"We were taught that eating animal products was good for us but we've been lied to for hundreds of years," said Lewis Hamilton. The Beet reported on Hamiltion'svegan diet quotingThe New York Timesthat he credits his new plant-based diet with making the difference in his career. Hamilton gave up processed food and animal products for vegetables, fruit, nuts, grains, because of his strong compassion for animals, for the benefit of the environment, and his own health. Hamilton isn't the only vegan in his family. His dogRoccois fully vegan and Hamilton says he's "super happy" on Rocco's very own IG post.
Earlier this year, Hamilton gave up his private jet because he said it's a big pollutant and aims to live a sustainable lifestyle. Back in February, he started a line of sustainable clothing with Tommy Hilfiger at London Fashion Week.
Featured in The Game Changersfor his elite strength and his superhuman ability to lift a car, Patrik Baboumiam is one of the strongest men in the world and also happens to be vegan. Baboumian lifted 358 poundsin the 2009 German log lift nationals.
Back in 2014, Baboumiam partnered with PETA in his campaign "Want to be Stronger" describing powering yourself with plants and how you can build muscle without eating meat.
One of his 2019 PETA campaigns showed him posing with crossed arms and leaves in his mouths with the text:"The world's strongest animals are plant-eaters: Gorillas, buffaloes, elephants and me."
Bahoumiam's diet consists of a dairy-free shake for breakfastwith 8 grams of protein and 0 carbohydrates. For lunch, he enjoys vegan sausage, falafel, low-fat oven fires, peppers, and more grilled veggies. He normally eats 250 grams of carbs and 90 grams of protein just for lunch. Dinner includes vegetables cooked potatoes, and tofu. If you want to eat like Boubanian, he reports his food diary onhis blogBarBend.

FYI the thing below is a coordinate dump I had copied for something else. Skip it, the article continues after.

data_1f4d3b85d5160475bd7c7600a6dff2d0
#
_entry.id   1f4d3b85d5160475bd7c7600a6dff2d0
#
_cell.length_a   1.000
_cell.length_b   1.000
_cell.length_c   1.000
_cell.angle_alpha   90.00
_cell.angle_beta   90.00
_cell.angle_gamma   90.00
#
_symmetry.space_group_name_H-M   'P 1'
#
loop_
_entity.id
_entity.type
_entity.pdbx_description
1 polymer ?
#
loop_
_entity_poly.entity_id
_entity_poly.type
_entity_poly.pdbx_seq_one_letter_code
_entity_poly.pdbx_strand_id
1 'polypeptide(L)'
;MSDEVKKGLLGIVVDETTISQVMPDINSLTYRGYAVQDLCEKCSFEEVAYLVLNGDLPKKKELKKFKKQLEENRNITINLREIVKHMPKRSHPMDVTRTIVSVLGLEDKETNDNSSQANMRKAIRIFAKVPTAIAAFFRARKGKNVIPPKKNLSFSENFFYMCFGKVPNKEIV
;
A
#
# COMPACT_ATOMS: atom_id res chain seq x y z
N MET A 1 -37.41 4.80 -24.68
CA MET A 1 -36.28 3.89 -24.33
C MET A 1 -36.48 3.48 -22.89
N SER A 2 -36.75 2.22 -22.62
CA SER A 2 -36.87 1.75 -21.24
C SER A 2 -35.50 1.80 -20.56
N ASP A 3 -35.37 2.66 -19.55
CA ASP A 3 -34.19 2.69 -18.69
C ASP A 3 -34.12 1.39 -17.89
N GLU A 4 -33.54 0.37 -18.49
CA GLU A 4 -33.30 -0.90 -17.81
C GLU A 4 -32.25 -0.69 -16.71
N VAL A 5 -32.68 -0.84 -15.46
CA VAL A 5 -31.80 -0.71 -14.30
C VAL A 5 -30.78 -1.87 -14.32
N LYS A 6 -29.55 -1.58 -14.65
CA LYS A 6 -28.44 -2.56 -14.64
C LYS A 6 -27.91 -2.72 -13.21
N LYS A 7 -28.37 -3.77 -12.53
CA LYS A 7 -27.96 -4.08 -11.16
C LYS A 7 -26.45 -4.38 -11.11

Here's a guy who has worn many hats: Bodybuilder, Terminator, California Governor, and now vegan and advocate for the plant-based lifestyle. Arnold Schwarzenegger ditched meat and dairy and has proven that you don't need to eat animal products to be strong, healthy and reverse symptoms of heart disease. Now 73, he had a pulmonary valve replacement 1997 due to a congenitaldefectandunderwent emergency open-heartsurgery in 2018 to replacethevalve again. He thenchanged his eating and fitness habits and now extolls the virtues of plant-based eating for the environment as well as health reasons.
He is a producer of The Game Changers (a movie with many masters) and an advocate for going vegan for health, the environment and the sake of animals (he posts on IG with his pet donkey and miniature pony, both household dwelling animals).
Schwarzeneggersaid last year: "Right now, seven million people are dying every year. That is alarming and everyone in the government has the responsibility to protect the people.... 28 percent of the greenhouse gasses come from eating meat and from raising cattle, so we can do a much better job."
Jurek is an extreme ultra-marathon runner who has won the Hardrock Hundred, the Badwater Ultramarathon, the Spartathlon, and the Western States 100 Mile Endurance Run (you get the idea). Jurek has been vegan for almost two decades, after easing intoit by cutting out meat in college, heslowly stopping seafood and finally giving up all animal products once he realized that eating this way made him feel healthier and happier.
To run such an extreme amount of miles, you need to fuel your body with plant-based foods that will give you enough energy and carbohydrates to go the distance.The goal is to eat 5,000-6,000 calories of plant-based foods daily.
Jurekoutlined his plant-based diet in an interview with Bon Appetite. Instead of waking up to a hot cup of coffee to boost energy, he prefers to drink tea anda green smoothie with spirulina or chlorella and a host of other ingredients. He adds bananas, frozen pineapple slices, or mangoes, brown rice and pea protein, (for protein) to rebuild what's lost in training. This is not just any smoothie.
Soccerstar, Alex Morgan is one of the beloved members of the USA National Team that won the World Cup and has shown that the female players deserve to get equal pay as their male counterparts by the US Soccer Federation.She is also an animal rights advocate and longtime vegan, having given up meat when she decided that "it didn't feel fair to have a dog, and yet eat meat all the time, referring toher adorablepup Blue.
Morganaims to eat 90 grams of plant-based protein daily to stay fit and lean, especially for her workouts and on the field.Morgan admitted that breakfast was difficult because "a lot of the things I love like pancakes and French toast had dairy and eggs." But now she enjoys oatmeal with nut butter and berries, smoothies, rice, quinoa, veggies, black beans, protein shakes, Mediterranean food, Impossible burgers, Mexican beans, and sauteed veggie burritos, she told USA Today.